The Big Bang
Throughout his 15-year career, Busta Rhymes’ calling card has always been his raucous delivery and rambunctious lyrics. But after six solo LPs chock-full of apocalyptic prophecies and hyperactive flows, fans have finally had their fill. Stuck in a creative rut, Busta found a lifeline in Dr. Dre, who spent the last two years putting together The Big Bang. True to form, the legendary producer provides the energetic entertainer with a myriad of beats that inspire topical focus and complement his abrasive style.
Reining in the vocal pyrotechnics, Busta unveils his newfound storytelling ability on the Dr. Dre–produced “Legend of the Fall Offs.” Backed by the sound of a grave digger’s shovel, the cocksure MC shows considerable vulnerability as he vividly describes the inner thoughts of a rapper whose career is buried. Similar introspection can be found on the Stevie Wonder–featured “Been Through the Storm.” Over Sha Money XL’s woeful piano riff, tense cello and dramatic drum fills, Busta details his family’s oral history with precise lines like, “My pop was poor, stayed away from crime and malice/Hard living gave him hard hands and callus.”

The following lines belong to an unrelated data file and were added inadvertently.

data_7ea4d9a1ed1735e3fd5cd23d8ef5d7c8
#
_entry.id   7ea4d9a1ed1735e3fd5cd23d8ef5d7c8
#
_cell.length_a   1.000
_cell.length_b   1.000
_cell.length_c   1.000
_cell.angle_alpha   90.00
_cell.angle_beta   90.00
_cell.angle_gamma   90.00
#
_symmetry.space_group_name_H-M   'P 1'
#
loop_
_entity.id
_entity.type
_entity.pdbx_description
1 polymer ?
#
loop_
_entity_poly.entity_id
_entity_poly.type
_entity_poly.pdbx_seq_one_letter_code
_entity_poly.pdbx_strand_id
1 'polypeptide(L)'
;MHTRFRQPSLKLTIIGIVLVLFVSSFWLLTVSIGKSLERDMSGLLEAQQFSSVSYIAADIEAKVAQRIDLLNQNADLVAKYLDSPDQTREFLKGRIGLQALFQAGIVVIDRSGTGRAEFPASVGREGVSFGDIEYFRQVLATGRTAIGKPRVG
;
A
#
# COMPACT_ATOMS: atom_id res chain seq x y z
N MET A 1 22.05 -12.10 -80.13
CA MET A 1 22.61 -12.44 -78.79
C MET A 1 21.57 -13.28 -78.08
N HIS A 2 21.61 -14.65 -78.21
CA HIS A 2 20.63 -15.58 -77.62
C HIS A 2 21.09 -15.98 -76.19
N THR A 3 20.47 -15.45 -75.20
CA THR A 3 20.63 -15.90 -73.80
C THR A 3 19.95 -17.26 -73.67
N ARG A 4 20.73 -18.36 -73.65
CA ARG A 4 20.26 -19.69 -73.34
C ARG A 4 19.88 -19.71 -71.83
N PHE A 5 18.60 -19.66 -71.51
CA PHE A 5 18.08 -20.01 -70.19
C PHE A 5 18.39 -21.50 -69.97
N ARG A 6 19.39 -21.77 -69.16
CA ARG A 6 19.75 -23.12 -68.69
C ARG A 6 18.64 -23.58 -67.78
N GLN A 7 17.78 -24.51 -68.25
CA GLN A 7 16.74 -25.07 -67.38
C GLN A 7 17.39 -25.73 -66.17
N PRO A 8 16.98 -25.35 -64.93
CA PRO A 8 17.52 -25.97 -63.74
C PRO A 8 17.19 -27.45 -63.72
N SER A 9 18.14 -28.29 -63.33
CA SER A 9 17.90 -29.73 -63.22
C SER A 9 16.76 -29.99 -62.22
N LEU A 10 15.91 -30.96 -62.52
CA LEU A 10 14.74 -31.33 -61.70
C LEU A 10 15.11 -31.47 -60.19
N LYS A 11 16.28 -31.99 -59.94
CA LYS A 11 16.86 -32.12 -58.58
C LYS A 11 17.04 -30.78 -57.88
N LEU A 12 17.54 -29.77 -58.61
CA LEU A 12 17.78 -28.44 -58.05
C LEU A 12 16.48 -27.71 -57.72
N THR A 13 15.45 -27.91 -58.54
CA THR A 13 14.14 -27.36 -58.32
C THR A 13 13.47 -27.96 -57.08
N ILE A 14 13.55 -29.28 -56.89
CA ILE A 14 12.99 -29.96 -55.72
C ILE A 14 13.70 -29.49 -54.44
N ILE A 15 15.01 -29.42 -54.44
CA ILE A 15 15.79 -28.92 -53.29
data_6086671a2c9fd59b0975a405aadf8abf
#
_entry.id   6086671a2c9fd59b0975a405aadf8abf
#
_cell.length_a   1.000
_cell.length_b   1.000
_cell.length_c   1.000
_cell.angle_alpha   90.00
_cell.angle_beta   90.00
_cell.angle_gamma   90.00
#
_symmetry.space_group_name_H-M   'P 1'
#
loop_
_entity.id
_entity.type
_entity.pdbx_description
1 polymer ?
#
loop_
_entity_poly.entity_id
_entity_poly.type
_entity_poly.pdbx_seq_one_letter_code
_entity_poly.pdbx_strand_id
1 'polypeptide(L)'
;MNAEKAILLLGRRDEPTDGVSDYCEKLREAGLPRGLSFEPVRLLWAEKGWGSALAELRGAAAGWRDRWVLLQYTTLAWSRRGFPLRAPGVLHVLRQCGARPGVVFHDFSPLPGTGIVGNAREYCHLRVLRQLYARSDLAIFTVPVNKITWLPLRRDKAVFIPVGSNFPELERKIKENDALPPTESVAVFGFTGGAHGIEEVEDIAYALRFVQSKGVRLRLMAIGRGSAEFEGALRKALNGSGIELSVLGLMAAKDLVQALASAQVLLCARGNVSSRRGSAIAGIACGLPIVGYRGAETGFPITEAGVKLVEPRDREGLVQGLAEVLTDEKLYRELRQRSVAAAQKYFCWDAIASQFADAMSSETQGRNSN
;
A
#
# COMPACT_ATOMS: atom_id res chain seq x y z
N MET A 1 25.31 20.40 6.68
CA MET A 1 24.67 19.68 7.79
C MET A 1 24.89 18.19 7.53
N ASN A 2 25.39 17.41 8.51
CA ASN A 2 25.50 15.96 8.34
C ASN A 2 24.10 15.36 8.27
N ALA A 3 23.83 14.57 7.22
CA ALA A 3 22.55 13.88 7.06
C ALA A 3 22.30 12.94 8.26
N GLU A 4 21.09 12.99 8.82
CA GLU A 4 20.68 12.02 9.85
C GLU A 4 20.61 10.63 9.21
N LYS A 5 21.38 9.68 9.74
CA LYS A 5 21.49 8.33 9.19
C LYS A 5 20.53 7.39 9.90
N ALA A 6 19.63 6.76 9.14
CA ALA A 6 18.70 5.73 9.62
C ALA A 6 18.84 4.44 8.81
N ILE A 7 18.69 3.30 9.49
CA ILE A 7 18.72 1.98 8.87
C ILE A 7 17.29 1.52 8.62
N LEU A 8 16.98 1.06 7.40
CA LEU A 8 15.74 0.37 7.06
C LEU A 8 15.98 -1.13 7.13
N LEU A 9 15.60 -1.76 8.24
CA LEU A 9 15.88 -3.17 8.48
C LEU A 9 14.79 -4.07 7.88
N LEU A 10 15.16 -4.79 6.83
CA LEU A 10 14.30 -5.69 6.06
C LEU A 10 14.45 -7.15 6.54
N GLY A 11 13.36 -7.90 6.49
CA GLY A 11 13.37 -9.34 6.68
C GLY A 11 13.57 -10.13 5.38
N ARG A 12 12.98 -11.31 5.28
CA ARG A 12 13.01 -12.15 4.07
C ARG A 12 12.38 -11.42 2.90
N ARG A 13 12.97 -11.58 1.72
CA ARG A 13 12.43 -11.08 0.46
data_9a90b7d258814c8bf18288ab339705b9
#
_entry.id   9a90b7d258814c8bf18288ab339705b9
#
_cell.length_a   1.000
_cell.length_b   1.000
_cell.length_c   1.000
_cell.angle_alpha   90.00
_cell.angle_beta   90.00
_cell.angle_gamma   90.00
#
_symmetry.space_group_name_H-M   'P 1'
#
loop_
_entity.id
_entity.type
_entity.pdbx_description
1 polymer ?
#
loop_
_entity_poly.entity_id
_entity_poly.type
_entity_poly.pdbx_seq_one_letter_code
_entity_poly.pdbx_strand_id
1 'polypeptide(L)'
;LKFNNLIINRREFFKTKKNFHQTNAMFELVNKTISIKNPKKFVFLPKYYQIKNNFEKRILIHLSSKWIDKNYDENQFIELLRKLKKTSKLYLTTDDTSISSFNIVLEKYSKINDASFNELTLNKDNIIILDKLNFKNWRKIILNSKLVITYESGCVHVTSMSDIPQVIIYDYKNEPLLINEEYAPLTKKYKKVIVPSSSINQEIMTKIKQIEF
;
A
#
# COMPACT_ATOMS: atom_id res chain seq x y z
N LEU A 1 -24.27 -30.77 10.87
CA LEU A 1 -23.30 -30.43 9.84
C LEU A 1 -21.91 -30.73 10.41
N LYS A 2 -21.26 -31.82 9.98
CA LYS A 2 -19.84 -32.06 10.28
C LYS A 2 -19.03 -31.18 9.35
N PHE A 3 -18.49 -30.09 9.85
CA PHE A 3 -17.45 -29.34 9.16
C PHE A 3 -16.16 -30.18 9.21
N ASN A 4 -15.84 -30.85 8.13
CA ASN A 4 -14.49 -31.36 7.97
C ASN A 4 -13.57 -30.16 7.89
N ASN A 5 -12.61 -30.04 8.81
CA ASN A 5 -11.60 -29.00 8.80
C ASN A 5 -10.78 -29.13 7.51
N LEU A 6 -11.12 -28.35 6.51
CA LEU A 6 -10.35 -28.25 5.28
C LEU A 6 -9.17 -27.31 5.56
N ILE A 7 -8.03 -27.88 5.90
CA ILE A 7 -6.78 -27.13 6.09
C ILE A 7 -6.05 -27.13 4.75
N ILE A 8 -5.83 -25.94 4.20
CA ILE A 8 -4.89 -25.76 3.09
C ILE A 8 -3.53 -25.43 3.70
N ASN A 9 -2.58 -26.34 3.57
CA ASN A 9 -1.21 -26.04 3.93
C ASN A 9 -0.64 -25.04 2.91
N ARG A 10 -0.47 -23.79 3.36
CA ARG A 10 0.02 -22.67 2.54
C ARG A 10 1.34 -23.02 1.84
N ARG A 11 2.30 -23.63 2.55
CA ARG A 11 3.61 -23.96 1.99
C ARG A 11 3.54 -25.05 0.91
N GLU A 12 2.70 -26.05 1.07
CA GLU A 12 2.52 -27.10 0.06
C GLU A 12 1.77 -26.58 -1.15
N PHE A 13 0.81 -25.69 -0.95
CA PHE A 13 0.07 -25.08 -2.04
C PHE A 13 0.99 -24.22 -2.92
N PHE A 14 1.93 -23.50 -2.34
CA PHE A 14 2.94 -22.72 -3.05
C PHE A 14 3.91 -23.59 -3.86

Busta’s bars are equally pointed and sharp when he rhymes alongside peers like Nas (“Don’t Get Carried Away”), Raekwon (“Goldmine”) and Q-Tip (“You Can’t Hold the Torch”). However, not every collabo is a match made in hip-hop heaven. Missy Elliott’s standard coochie chorus on “How We Do It Over Here” results in lazy lyrical duds by Bussa-Bus, while his shallow back-and-forth with Kelis on the will.i.am–produced “I Love My Bitch” quickly wears out its welcome.
Criticism aside, The Big Bang is still a noteworthy comeback record for the Dungeon Dragon. With Dre’s pedigreed production arch omnipresent throughout the album, Busta makes the most of his strengths and tackles his weaknesses head-on. That’s the only way to make sure everything remains raw.—NOAH CALLAHAN-BEVER